A Burt Marshall victim tries a new strategy to recover his money. Will others join him?

A Burt Marshall victim tries a new strategy to recover his money. Will others join him?

Burt Marshall borrowed millions from friends and clients in Hamilton, New York. Now he owes them $90 million that his lawyer has said he will not be able to repay.

Syracuse, N.Y. — A man who is among the nearly 1,000 investors owed more than $90 million by Madison County landlord Burt Marshall is suing the bank where Marshall kept his money.

Mark S. O’Dell, of Morrisville, filed the class action lawsuit last week against Berkshire Bank, alleging it knew Marshall was running an investment scam commonly known as a “Ponzi” scheme prior to Marshall’s bankruptcy filing in 2023.

For decades, Marshall promised to pay investors 8% interest on unsecured promissory notes, telling investors he would use the money to buy rental properties in Hamilton, the Madison County village that is home to Colgate University.

Many of the people who invested in Marshall’s fund were clients of his tax preparation service in Hamilton. Others were friends and acquaintances.

Marshall filed for protection from creditors under Chapter 11 of U.S. Bankruptcy Law in April 2023, reporting more than $90 million in debts and a little more than $20 million in assets, mostly his rental properties. He acknowledged in court that in some cases he used money from new investors to pay prior investors.

Marshall is under investigation by New York Attorney General Letitia James and the U.S. Securities and Exchange Commission. He has denied any wrongdoing and has not been charged with any crime. But the U.S. trustee overseeing his bankruptcy case has said Marshall’s promissory note fund had “all the hallmarks of a Ponzi scheme.”

In the lawsuit filed May 13 in U.S. District Court in Syracuse, O’Dell alleges that Marshall commingled investors’ money with his own in a personal checking account at a Berkshire Bank branch in Oriskany Falls, and later at the bank’s office on Seneca Turnpike in New Hartford when the Oriskany Falls office closed in 2021.

It alleges the bank knew Marshall was conducting “fraudulent activity” through the Berkshire checking account.

“Berkshire monitored and knew of Marshall’s colossal commingling of investor funds in the Berkshire Checking Account from the multitude of deposits Marshall made of new investor money, and because Marshall quickly withdrew new investor funds to pay distributions to prior investors as well as to pay various personal and business debts and expenses,” the lawsuit says.

It alleges Berkshire’s employees must have observed that many incoming checks and wire deposits in Marshall’s checking account contained such payor descriptions and designations as “investment,” “investment note,” “promissory note,” “8%,” and “Note,” according to the lawsuit.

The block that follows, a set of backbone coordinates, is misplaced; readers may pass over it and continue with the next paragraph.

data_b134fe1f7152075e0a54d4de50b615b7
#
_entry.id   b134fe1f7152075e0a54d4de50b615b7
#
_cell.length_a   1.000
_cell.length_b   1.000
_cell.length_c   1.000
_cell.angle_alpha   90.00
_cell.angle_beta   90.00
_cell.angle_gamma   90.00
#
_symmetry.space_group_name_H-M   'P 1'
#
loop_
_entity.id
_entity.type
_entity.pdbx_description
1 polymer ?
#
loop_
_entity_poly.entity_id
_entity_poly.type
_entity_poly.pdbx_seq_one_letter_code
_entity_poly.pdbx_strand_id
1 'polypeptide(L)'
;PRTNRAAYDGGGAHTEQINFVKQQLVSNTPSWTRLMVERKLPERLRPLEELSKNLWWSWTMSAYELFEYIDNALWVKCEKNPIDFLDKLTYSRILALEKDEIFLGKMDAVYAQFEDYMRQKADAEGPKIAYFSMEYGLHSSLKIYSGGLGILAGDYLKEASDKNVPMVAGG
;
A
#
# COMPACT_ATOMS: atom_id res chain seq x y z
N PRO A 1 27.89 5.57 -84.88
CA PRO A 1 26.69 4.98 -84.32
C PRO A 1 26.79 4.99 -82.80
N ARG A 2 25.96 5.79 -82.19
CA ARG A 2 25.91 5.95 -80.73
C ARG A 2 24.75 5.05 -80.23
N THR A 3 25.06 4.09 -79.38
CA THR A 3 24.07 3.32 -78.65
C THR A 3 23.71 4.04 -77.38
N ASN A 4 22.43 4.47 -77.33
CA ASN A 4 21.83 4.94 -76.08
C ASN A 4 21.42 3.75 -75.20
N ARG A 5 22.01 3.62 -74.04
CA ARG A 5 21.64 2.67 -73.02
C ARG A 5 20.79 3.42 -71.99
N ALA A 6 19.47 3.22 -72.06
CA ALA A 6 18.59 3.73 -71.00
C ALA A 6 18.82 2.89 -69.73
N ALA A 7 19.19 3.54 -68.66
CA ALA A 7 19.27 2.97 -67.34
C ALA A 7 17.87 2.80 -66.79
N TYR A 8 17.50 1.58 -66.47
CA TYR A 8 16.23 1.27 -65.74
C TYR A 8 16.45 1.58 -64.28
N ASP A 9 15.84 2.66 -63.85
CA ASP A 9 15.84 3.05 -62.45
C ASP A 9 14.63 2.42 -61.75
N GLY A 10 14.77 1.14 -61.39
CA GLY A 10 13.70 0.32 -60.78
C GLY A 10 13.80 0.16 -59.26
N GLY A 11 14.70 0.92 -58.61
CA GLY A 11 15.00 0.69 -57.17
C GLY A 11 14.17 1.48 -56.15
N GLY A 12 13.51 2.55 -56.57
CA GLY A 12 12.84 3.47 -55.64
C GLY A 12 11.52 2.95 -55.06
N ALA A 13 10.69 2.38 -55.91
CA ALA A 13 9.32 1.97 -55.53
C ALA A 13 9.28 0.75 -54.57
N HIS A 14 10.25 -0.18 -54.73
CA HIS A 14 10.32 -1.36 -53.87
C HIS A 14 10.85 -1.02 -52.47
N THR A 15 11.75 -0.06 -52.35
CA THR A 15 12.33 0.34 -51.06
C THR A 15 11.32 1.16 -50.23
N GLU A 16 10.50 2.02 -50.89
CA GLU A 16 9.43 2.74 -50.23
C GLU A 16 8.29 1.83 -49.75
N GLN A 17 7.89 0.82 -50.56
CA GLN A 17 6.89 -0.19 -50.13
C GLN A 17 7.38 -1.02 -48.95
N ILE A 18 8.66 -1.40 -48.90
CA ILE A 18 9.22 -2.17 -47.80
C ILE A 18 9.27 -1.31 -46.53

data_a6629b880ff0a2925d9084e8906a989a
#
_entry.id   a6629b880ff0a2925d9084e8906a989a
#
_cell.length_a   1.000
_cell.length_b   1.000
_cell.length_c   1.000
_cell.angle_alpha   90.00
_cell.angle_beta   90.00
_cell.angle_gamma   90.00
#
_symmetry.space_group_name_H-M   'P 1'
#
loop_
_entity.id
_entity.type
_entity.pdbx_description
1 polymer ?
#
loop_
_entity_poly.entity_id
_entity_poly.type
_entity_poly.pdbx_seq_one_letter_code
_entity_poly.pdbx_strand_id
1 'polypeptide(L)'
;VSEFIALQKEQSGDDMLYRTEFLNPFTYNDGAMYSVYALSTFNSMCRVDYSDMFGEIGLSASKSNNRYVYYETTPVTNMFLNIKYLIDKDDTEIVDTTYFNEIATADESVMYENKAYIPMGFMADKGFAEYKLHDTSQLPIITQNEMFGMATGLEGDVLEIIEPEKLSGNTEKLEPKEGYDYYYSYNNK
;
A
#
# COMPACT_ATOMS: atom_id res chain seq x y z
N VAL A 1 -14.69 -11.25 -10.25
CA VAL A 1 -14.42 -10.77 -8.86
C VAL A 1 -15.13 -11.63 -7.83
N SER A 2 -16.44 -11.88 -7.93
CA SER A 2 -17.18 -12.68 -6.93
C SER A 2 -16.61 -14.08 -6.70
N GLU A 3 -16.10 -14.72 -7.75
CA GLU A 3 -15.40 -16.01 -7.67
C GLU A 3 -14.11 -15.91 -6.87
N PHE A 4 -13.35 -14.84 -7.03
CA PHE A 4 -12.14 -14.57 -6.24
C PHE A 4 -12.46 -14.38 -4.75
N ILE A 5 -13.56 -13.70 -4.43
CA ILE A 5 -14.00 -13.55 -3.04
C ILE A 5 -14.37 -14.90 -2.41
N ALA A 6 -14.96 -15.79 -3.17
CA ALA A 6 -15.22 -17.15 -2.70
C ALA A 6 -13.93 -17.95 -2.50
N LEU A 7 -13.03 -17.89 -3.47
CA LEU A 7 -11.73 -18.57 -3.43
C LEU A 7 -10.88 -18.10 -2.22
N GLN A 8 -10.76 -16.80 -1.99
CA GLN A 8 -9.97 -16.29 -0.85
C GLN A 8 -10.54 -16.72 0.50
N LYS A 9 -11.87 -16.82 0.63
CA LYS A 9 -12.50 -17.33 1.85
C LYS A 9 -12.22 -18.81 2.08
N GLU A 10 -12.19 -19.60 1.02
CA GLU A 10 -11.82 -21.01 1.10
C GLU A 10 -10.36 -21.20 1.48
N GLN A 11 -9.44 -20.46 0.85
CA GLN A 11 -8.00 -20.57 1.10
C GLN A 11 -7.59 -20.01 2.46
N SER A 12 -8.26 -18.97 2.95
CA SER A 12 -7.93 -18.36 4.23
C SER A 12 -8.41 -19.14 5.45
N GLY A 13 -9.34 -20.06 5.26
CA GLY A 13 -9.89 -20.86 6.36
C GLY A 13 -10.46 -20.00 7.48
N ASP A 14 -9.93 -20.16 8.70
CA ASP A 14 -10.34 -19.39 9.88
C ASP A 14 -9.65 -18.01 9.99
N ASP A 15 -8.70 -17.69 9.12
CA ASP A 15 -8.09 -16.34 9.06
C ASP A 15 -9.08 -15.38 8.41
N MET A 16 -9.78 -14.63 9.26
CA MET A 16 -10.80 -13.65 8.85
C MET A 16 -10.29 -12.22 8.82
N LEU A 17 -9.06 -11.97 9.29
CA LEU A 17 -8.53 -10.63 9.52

“Berkshire must have known that investors in the Marshall Fund did not receive any accompanying offering documents, and that Marshall did not utilize any legal counsel, auditors or any other third party professionals that typically would be involved in securities offerings,” it says.

The lawsuit seeks restitution from the bank for investor losses in the fund.

Scott Silver, one of the attorneys representing O’Dell, cited “circumstantial evidence” that Berkshire knew about the alleged scam.

“This is not a case where the bank should have caught one suspicious transaction,” he said. “We’re talking about thousands of checks over the years.”

O’Dell said he invested $60,000 with Marshall in 2021. He is being represented by the Silver Law Group, of Coral Springs, Florida, and Peiffer Wolf Carr Kane Conway & Wise, which has an office in Rochester. The law firms specialize in representing victims of negligence, fraud or misconduct.

Silver said O’Dell is retired and planned to use the interest he earned on the money invested with Marshall to help fund his retirement. Now, he faces losing a substantial portion of his investment, Silver said.

While O’Dell is the lead plaintiff in the lawsuit, Silver said his law firm represents several dozen other Marshall investors who are in the same position.

Bankruptcy trustee Fred Stevens recently hired the Fox Rothschild law firm as special counsel to, among other things, investigate any financial institutions that did business with Marshall and determine what potential claims, if any, should be pursued against them. He also transferred all of Marshall’s funds to another bank.

It is not unusual for plaintiff lawyers and bankruptcy trustees to go after financial and other institutions as part of efforts to recover money for the victims of alleged fraud.

The Silver Law Group says on its website that it has recovered $44 million from such lawsuits for the victims of Ponzi schemes alone.

Stevens estimated in February that investors in Marshall’s promissory note fund may only get back 8 to 10 cents on the dollar after an auction of the businessman’s rental properties.

Source: Syracuse.com May 23 2024

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